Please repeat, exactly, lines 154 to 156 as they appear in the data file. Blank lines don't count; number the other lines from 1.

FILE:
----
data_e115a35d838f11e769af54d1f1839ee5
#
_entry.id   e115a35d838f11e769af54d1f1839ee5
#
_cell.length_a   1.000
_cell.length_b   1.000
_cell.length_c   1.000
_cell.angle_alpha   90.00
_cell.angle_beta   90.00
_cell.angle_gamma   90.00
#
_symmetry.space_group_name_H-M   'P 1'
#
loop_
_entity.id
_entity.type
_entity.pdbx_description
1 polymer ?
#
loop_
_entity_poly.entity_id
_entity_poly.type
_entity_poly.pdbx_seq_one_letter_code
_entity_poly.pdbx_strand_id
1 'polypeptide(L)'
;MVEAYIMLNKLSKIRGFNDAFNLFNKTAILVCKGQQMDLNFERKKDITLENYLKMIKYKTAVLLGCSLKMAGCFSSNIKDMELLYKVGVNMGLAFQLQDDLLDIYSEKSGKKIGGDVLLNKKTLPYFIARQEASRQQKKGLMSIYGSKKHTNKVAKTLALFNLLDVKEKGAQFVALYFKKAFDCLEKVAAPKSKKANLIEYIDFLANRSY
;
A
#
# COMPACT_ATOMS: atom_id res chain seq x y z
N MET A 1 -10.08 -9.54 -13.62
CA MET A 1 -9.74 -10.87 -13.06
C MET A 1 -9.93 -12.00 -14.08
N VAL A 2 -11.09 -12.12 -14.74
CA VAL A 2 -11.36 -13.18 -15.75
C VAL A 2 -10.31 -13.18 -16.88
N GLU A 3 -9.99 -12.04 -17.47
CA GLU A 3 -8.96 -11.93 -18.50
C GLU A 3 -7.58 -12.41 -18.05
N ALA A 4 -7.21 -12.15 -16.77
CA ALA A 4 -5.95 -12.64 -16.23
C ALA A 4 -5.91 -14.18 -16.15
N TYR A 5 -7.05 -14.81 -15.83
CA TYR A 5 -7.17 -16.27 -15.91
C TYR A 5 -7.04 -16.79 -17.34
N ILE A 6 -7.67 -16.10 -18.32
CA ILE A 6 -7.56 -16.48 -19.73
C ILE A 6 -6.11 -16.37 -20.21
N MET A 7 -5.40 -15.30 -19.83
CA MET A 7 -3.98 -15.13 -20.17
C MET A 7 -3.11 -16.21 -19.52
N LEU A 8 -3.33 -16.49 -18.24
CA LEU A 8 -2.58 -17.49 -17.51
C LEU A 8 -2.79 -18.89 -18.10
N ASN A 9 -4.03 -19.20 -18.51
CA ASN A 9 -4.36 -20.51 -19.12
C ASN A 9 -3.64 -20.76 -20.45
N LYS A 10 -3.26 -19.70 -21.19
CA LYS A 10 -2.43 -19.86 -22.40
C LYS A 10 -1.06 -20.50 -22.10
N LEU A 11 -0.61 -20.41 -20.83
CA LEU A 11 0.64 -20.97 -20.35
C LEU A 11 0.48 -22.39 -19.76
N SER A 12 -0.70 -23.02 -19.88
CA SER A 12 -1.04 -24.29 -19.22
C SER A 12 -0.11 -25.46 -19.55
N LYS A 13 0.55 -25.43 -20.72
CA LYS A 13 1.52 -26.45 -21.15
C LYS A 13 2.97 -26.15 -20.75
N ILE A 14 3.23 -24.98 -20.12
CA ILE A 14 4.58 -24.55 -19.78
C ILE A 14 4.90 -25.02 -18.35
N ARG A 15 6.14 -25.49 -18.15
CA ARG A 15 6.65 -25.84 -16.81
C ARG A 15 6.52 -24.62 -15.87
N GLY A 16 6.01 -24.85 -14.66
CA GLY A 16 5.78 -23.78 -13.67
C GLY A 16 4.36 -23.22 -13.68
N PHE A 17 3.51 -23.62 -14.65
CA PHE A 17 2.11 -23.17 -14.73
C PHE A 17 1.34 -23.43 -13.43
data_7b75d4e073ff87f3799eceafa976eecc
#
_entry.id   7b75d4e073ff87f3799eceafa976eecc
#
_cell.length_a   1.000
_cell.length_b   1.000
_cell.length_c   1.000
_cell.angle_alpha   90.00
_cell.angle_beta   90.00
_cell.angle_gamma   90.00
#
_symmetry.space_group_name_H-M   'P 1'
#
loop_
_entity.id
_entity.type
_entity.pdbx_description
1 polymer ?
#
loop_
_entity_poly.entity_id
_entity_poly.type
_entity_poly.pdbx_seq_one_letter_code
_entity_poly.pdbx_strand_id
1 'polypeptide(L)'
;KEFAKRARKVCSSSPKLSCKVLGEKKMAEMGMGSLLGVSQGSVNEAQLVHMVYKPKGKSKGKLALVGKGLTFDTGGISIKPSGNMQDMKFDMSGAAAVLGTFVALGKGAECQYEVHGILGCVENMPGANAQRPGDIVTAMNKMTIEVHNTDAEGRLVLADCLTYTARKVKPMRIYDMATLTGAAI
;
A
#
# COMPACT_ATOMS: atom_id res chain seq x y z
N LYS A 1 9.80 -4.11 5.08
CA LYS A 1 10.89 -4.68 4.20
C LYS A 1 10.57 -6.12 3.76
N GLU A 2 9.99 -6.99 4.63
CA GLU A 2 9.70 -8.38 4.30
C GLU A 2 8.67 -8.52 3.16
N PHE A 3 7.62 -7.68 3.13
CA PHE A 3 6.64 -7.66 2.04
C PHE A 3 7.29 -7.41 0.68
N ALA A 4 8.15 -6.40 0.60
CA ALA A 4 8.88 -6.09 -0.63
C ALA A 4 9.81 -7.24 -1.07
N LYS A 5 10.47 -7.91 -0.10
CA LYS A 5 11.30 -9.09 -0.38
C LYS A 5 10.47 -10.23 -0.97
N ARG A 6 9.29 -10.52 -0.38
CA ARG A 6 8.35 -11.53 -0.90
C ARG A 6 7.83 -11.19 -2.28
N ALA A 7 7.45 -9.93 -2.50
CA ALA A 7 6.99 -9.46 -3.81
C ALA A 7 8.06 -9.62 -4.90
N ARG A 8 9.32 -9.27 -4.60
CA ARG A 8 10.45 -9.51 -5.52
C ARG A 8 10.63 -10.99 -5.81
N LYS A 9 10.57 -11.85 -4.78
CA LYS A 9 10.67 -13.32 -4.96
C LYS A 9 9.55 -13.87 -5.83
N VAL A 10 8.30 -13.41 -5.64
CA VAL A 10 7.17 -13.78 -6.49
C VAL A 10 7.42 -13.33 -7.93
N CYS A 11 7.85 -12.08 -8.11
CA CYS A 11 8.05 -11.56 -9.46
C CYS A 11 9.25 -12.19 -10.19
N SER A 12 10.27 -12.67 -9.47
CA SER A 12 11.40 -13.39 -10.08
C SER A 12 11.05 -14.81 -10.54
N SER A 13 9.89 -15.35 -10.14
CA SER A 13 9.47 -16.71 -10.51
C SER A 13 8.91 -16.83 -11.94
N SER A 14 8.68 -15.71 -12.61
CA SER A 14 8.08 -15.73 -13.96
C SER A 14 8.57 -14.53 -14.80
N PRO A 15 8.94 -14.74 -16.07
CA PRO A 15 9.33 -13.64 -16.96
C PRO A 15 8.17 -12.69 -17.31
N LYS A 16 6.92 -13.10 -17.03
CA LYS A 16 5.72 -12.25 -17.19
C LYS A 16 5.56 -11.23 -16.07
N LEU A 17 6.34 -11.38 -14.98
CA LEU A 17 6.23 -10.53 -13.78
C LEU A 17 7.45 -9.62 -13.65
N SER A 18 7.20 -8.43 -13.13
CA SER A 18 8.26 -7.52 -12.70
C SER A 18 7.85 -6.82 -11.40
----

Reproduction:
N PRO A 15 8.94 -14.74 -16.07
CA PRO A 15 9.33 -13.64 -16.96
C PRO A 15 8.17 -12.69 -17.31